We previously reported in May 2022 on a bill passed in New York that would ban the sale of any apparel in the state of New York that contain intentionally added PFAS starting on December 31, 2023. When the bill went to the Governor’s desk for signature, the apparel industry wrote to the Governor opposing the bill as worded and urged the Governor to consider having the bill reworded before signing it into law.
On December 30, 2022, Governor Hochul signed the revised bill into law. Companies involved in the fashion industry must take steps now to prepare not only for the New York bills impact on sales, manufacturing processes, and supply sourcing, but also also for the possibility of additional states taking similar steps as New York given that two of the nation’s largest state economies – New York and California – have passed similar PFAS-in-clothing bans.
New York Fashion PFAS Legislation
S.6291 is a relatively simplistic bill that will prohibit the sale of any apparel in the state of New York with intentionally added PFAS. The revised bill defines apparel as “…clothing items intended for regular wear or formal occasions including, but not limited to, undergarments, shirts, pants, skirts, dresses, overalls, bodysuits, vests, dancewear, suits, saris, scarves, tops, leggings, leisurewear, formal wear, onesies, bibs, and diapers. ‘Apparel’ shall not include professional uniforms or outerwear.” The ban on PFAS in apparel would go into effect on December 31, 2023.
Impact of New York Fashion PFAS Law On Businesses
New York’s new PFAS ban places a consumer product used by every single citizen of the state in the crosshairs with respect to PFAS and will require the apparel industry to pivot in the next twelve months to source materials that do not contain any of the over 12,000 types of PFAS that exist, alter manufacturing processes to ensure compliance, and make potentially financially significant decisions with respect to current stocks of apparel and any apparel manufacturing during companies’ switch to “PFAS free” apparel.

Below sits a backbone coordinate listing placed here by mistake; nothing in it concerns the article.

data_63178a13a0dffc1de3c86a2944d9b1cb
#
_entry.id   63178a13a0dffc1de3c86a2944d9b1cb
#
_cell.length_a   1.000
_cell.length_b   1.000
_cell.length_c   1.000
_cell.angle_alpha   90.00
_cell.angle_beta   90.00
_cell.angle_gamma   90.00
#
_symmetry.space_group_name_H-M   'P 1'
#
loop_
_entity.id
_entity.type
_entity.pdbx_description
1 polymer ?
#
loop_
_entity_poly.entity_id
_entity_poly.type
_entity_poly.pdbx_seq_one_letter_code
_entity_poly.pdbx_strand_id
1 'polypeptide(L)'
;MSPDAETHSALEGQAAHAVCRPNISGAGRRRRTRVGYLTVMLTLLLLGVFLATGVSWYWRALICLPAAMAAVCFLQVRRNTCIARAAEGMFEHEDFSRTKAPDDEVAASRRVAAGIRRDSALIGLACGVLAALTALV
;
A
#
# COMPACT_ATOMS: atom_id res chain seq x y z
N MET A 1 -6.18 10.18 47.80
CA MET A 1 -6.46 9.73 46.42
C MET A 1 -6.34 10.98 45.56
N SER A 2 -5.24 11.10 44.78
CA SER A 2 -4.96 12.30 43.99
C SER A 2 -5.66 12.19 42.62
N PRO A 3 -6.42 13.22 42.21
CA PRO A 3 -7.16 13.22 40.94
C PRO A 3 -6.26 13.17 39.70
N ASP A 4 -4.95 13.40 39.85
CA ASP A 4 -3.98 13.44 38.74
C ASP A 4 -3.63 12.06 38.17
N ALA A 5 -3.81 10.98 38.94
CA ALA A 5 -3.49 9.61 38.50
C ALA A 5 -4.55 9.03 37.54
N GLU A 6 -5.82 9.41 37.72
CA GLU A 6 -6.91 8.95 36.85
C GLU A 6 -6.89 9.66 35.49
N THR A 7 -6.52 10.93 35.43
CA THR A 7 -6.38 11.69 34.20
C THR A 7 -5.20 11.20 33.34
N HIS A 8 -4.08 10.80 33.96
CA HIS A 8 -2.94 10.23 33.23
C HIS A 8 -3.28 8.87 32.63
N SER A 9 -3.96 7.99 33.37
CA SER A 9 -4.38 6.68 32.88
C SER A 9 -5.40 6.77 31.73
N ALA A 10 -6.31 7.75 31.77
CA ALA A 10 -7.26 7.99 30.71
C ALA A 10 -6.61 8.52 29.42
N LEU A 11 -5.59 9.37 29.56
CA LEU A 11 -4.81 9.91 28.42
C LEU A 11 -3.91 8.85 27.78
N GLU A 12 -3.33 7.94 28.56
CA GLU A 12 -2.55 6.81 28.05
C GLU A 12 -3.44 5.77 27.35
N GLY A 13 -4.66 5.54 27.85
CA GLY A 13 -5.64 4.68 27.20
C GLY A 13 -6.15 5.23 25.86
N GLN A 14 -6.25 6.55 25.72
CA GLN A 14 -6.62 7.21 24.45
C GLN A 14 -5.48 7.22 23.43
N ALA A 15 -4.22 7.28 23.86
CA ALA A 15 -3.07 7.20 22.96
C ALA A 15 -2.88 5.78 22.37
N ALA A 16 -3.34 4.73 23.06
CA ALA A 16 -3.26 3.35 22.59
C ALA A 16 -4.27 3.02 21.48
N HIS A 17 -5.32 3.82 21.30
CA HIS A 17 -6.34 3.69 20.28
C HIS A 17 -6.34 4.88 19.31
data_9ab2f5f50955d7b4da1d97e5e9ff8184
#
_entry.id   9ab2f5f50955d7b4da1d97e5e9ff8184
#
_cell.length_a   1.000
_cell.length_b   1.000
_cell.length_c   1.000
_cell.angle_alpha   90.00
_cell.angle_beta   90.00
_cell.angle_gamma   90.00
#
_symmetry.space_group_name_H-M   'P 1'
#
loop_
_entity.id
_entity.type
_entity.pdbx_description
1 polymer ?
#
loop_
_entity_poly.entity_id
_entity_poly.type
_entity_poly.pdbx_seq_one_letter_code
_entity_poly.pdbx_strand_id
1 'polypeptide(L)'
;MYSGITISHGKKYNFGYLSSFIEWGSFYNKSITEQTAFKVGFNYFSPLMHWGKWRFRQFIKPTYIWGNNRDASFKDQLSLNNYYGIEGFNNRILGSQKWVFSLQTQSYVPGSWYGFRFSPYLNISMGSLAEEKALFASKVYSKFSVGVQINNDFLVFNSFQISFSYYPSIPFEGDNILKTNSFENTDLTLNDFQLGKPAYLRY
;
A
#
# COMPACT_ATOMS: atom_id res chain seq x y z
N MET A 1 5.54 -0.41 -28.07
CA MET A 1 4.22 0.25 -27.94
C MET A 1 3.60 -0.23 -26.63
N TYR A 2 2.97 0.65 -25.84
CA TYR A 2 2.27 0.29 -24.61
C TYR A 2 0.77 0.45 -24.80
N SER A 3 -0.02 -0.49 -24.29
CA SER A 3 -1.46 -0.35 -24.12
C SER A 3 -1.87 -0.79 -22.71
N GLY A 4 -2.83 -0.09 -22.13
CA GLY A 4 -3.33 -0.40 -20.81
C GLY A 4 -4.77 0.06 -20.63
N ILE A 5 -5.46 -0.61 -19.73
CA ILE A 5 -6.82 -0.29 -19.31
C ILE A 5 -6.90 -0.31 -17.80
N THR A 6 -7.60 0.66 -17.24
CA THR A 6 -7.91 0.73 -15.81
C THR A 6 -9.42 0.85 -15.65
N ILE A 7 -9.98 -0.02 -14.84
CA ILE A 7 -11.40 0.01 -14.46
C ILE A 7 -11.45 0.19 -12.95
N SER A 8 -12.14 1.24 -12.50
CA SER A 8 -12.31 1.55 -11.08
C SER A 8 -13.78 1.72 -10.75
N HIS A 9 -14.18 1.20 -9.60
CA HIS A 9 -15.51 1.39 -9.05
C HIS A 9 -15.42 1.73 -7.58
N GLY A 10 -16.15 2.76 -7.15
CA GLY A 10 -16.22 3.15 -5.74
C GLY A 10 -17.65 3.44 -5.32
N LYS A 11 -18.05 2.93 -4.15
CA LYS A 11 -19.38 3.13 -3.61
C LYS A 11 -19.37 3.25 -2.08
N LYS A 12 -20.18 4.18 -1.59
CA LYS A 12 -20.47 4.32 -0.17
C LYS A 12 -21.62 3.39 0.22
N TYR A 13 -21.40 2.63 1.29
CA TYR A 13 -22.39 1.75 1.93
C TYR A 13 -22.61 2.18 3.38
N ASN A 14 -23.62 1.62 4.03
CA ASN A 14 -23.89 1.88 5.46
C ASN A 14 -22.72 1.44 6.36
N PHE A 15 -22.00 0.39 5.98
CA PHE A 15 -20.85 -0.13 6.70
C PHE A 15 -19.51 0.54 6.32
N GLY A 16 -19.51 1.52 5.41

It is of the utmost importance for businesses along the whole apparel supply chain to evaluate their PFAS risk. Public health and environmental groups urge legislators to regulate these compounds. One major point of contention among members of various industries is whether to regulate PFAS as a class or as individual compounds. While each PFAS compound has a unique chemical makeup and impacts the environment and the human body in different ways, some groups argue PFAS should be regulated together as a class because they interact with each other in the body, thereby resulting in a collective impact. Other groups argue that the individual compounds are too diverse and that regulating them as a class would be over restrictive for some chemicals and not restrictive enough for others.
Companies should remain informed so they do not get caught off guard. States are increasingly passing PFAS product bills that differ in scope. For any manufacturers, especially those who sell goods interstate, it is important to understand how those various standards will impact them, whether PFAS is regulated as individual compounds or as a class. Conducting regular self-audits for possible exposure to PFAS risk and potential regulatory violations can result in long term savings for companies and should be commonplace in their own risk assessment.
CMBG3 Law is following judicial, legislative, administrative, and scientific developments relating to PFAS. More information about the services we can provide, including risk assessments, to ensure your business is ready for any intersection with these substances can be found on our PFAS Litigation page.
Our attorneys have been at the forefront of PFAS issues, including giving presentations as to the future waves of litigation stemming from PFAS issues. For more information, please contact the Chair of our PFAS Team, John Gardella.